From TVs and refrigerator to fixtures and switchboards, energy leeches abound around your home. Make a switch to smarter and efficient alternatives with a higher energy star rating.
4. Buy Natural Cleaning Products
You may not realize the amount of damage your obsessive cleaning does to the planet. Cleaning products contain a numerous toxins that end up in riverways and ultimately, oceans. These toxins don’t just go away and vanish. They linger in our atmosphere, add to the carbon footprint, encourage algae blooms and de-oxygenate coastal areas.
Natural cleaning products usually offer a greener alternatives to those harmful cleaners. While you can create your own cleaners using household ingredients such as lemon, soda, and vinegar, you can also buy biodegradable products with a Green Seal or any other stamp of approval from any eco-labeling organization such as EPA and EcoCert.
5. Paint it Green
Lead in wall paints was banned ages ago, but there is still a long list of toxins in brand paints in the market. The production alone, according to WHO, contributes to 30 percent of the toxins in our environment. These paints contain Volatile Organic Compounds VOCs that release toxic fumes in our environment, and the process continues for years even when you can no longer smell the paint.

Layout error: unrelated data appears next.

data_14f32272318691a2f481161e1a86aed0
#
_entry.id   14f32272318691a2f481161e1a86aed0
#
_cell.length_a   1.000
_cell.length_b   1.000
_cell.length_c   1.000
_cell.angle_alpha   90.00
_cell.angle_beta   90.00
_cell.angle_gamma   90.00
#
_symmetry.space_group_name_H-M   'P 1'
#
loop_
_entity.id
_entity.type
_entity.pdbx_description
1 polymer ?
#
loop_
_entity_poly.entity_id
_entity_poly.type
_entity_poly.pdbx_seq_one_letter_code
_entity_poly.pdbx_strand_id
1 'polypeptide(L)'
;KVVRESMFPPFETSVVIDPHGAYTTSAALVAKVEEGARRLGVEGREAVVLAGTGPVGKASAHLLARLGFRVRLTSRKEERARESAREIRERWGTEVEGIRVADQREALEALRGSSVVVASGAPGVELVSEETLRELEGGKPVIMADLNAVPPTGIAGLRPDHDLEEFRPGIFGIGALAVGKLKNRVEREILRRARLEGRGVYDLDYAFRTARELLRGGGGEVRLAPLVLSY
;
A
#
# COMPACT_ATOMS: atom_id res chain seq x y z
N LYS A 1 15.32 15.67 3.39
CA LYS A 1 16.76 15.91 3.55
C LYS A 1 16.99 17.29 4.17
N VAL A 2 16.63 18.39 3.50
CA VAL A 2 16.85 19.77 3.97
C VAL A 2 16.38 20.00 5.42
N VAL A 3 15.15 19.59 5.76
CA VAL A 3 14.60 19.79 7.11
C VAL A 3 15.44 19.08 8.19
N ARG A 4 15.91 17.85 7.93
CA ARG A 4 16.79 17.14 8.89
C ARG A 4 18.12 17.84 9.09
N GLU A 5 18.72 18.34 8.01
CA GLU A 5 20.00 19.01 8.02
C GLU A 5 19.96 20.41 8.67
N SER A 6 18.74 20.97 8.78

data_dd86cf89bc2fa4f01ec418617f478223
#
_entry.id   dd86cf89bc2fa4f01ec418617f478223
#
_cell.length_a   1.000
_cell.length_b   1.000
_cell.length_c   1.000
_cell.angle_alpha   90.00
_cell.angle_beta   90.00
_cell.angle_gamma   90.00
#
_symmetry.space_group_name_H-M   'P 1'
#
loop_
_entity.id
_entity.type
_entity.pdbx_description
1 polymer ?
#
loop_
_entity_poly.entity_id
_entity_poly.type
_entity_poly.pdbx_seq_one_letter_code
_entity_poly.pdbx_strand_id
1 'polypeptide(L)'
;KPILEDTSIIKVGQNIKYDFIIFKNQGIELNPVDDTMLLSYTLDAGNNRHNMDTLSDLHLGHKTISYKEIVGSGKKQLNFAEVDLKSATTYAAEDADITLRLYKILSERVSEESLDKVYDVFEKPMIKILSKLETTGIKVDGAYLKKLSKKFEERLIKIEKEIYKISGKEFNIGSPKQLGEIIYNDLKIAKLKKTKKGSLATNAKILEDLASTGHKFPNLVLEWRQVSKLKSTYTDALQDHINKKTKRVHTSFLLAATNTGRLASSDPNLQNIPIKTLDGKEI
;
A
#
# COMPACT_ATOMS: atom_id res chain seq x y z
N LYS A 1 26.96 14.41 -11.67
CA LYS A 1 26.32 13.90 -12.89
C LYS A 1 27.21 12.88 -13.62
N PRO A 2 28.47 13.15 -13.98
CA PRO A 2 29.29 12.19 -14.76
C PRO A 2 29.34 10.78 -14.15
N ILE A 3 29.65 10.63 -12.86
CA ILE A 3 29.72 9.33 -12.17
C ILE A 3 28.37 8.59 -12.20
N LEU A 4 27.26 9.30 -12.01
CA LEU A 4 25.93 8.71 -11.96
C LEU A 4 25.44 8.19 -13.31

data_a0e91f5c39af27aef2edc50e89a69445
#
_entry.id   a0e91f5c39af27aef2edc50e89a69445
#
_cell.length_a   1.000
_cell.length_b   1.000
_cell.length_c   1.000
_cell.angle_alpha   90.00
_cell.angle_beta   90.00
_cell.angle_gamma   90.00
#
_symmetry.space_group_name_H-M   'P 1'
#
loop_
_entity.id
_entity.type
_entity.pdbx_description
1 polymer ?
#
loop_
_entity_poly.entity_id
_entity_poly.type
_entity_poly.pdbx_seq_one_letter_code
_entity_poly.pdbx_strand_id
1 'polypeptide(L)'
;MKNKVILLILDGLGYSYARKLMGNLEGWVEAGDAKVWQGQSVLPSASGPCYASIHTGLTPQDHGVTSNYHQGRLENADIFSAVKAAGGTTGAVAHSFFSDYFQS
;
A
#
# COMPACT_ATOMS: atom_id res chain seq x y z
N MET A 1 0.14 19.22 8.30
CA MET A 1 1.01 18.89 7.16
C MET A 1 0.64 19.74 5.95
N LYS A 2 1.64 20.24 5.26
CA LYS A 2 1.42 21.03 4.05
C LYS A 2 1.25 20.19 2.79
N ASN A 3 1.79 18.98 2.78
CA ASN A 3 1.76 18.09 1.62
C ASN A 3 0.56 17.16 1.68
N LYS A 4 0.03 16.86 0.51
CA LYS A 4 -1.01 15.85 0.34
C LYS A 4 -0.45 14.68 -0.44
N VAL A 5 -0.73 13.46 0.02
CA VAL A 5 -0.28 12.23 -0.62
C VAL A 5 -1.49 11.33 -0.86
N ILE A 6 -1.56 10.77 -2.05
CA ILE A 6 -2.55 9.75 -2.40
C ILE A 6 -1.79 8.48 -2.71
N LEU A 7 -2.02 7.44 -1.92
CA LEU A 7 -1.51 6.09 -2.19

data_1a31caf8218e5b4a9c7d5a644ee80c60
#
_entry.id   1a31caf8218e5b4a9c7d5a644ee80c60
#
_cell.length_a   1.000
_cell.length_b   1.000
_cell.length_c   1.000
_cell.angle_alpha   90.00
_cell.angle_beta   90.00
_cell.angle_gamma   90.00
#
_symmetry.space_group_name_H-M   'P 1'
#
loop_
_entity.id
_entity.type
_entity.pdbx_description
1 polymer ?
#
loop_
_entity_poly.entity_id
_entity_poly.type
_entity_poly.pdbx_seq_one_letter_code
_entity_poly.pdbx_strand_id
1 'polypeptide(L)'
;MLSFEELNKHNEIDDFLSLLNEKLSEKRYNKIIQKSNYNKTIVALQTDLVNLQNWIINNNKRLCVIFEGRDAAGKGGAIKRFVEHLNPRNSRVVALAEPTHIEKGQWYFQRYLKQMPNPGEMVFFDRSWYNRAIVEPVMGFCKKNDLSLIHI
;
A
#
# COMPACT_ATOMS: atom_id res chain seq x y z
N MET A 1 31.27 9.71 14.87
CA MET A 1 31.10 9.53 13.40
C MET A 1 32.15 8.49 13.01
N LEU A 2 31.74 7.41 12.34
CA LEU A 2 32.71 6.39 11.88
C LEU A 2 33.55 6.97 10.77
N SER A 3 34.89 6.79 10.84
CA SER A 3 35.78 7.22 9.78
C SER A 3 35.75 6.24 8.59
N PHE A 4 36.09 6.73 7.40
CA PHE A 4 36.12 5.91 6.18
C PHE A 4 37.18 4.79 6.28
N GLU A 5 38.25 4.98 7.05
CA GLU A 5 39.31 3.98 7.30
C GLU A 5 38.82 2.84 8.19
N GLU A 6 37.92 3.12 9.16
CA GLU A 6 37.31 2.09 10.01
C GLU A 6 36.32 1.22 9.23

Now there are many health risks for anyone who lives inside that building but that’s not where it stops. VOCs can react with the oxygen in the atmosphere to create a “bad layer” of ozone. This causes the greenhouse effect and further expedites global warming. Household paints contribute to nearly 5 percent of VOC emission across the globe.
Thankfully, we have greener options with zero VOC paints. However, you must read the label to make sure it is free of other harmful additives as well.
The Final Word – Make a Mindful Decision
It is never too late for a greener change. There is a lot you can do to make your home more eco-friendly. Sometimes, however, it makes more sense to make a move towards a home that is already built up to the greener standards.
Consider all that needs to be done to convert your home into a greener, cleaner abode and compare the cost with the cost of moving to a new home. Be wise, be smart, and your home will become less of a burden on local ecosystems.
Jenny Harrison is a passionate home and lifestyle blogger. She loves to engage with readers who are seeking home and lifestyle-related information on the internet. She is a featured blogger at various high authority blogs and magazines in which she shared her research and experience with the vast online community. Currently, she is associated with NYC moving company ‘All Around Moving Services Company Inc.’ Specializes in arranging and assembling services of professional and skilled local movers locally in New York City as well as areas in New Jersey, Connecticut and the Miami Dale area in South Florida. Follow her on twitter @MJennyHarrison for more updates.